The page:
Introduction: SatNav Bean Bag Dashboard Mount for Free

So... my SatNav is a rather venerable TomTom One.  I've had it so long because it "does the job it says on the tin".  It must have paid for itself many times over in petrol savings.  The one thing I do not like about it however is the terrible window suction cup, which, no matter how much spittle and slobber one applies, likes to celebrate life by dropping off on unfamilar five lane, close your eyes and pray, roundabouts.

I bought a bracket on ebay which clips into car vent slots - fits most types of car it said - but not my car, a clapped out Vaxhaul Astra.  So then I discovered that they do "Bean Bag Dashboard Mounts".  It's a bean bag, with a bit of plastic attached, and they want... 25 quid for it.  HOW MUCH?  I'm not paying that!  (Well belatedly I discover that there are unbranded copies available for half that.  Too late now..)

So I made one for free.  Yes, genuinely, all parts and materials were things I had around the house.

I used:  The original suction cup and connector, an old Wallace and Gromit sock (any old sock would have done, but Wallace and Gromit seemed appropriate for an Instructable); duct tape (some chaps who did a fencing job for me left it behind, they charged me a king's ransom, so I did not feel too guilty about the gain); a piece of hardboard (the white kite shape on it in the image is the legacy of a previous use, and before that it was probably a picture frame backing); wood glue (strong PVA); a piece of non-slip matting (it was left over from a length I bought to sit under a scroll saw); a handful of gravel (from the greenhouse for top dressing potted plants); a piece of plastic coated garden wire.

Step 1:

I started by making a base.  It had to be as large as possible for stability, but then no bigger than what would fit on the dashboard of my car, which though level, has dipped pockets in it, and no bigger than what would fit into a sock - and it was a really old thin threadbare sock.  I tried a drinks coaster intitially, but it looked like it was going to rip the sock, so I cut a piece of thin hardboard to a slightly smaller square.  I popped off the corners to get it into the sock without snagging.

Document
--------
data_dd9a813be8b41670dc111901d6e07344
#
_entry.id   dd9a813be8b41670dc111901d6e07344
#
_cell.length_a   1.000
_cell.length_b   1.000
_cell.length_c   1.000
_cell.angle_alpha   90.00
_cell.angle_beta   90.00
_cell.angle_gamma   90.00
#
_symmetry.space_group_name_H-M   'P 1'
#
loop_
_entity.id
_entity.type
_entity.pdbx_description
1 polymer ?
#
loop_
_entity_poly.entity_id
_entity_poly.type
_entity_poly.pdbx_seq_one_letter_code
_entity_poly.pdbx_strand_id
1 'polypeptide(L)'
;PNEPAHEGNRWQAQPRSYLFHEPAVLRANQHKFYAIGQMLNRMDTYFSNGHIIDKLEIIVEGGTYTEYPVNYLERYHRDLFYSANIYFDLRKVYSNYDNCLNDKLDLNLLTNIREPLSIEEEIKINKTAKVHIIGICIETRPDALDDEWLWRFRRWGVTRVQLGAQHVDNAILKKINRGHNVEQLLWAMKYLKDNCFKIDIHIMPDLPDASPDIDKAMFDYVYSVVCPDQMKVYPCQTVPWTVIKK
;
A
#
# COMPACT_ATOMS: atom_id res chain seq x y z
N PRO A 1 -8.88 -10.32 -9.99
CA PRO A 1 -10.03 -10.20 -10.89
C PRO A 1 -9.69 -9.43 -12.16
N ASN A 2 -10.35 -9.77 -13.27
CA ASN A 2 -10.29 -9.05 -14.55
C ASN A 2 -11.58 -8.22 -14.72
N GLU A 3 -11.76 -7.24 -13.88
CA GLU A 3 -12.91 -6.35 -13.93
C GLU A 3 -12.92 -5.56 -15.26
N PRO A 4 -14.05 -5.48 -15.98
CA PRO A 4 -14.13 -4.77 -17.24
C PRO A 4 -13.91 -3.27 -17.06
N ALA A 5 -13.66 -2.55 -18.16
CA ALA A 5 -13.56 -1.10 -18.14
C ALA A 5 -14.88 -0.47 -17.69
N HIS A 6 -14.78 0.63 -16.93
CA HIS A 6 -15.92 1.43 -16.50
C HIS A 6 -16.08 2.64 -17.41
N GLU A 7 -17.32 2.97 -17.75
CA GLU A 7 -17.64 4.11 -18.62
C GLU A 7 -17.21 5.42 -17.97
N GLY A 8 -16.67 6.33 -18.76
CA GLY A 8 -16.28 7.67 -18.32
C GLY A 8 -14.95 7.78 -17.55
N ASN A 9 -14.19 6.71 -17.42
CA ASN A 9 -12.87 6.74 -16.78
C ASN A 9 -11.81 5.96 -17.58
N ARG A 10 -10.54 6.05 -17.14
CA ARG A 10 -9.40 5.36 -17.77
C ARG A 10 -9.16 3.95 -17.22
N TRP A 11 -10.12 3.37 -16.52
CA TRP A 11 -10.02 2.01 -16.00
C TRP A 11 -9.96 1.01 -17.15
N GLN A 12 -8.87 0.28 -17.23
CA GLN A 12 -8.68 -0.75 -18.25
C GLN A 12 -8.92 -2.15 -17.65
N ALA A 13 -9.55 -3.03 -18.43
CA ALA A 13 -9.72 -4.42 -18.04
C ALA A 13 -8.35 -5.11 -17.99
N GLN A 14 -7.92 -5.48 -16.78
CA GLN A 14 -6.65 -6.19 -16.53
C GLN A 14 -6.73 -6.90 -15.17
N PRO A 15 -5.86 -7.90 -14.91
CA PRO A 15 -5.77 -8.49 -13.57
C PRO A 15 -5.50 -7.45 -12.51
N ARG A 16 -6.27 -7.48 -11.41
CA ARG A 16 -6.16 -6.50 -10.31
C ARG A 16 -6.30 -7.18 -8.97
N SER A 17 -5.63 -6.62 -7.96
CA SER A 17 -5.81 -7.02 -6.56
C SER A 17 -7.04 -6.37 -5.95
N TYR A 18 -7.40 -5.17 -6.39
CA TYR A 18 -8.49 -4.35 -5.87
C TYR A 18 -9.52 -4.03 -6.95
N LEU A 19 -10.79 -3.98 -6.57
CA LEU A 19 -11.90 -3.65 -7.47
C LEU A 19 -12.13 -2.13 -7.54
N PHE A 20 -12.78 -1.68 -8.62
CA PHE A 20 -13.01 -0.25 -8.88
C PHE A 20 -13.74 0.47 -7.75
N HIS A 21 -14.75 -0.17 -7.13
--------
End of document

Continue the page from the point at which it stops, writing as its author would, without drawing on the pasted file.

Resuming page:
Step 2:

The suction pad was stuck down to the base with duct tape.  I could have glued it, I could have used a lot more duct tape, but I wanted the job to be resversible in case I ever wanted to use my SatNav in a car without a flat dashboard.  So the construction is reasonably easy to undo and rebuild.

Step 3:

The base board had just a little glue on its underside and is pushed down to the toe of the sock.  It's just a little glue, so that I can get it in carefully without glue ending up in the wrong parts of the inside of the sock.

Step 4:

Here's the rubbery mat, and some gravel.   The piece of mat gets cut down to fit.  I consider using a rubbery contact adhesive to glue the mat to the sock (and through it to the board).  It would have the advantage of being more flexible when dry.but the disadvantage of decaying after a year or two, so I stick with the wood glue.  (Glorious pun!)  I try to let it soak through the sock but not get too much on the under side of the rubber mat - the more flexible if remains, the more it will grip.

Step 5:

When the glue's dry, I ram in lots of gravel.  The SatNav is in place on its arm so that I can check that the bulk of the gravel is not going to obstruct it from being slid onto and off of its stand.

Step 6:

'Ere's a bit o' wire to do up the neck.  A bit of ribbon or string would have done just as well.

Step 7:

And there it is finished.  Now from the side, it's true that it's not a "thing of beauty and a joy forever" but then neither is my car (from any angle).  I think it does look fairly smart from the front, but that's pure serendipity.

Looks like it's going to do it's job. 

I hope this Instructible inspires your thoughts.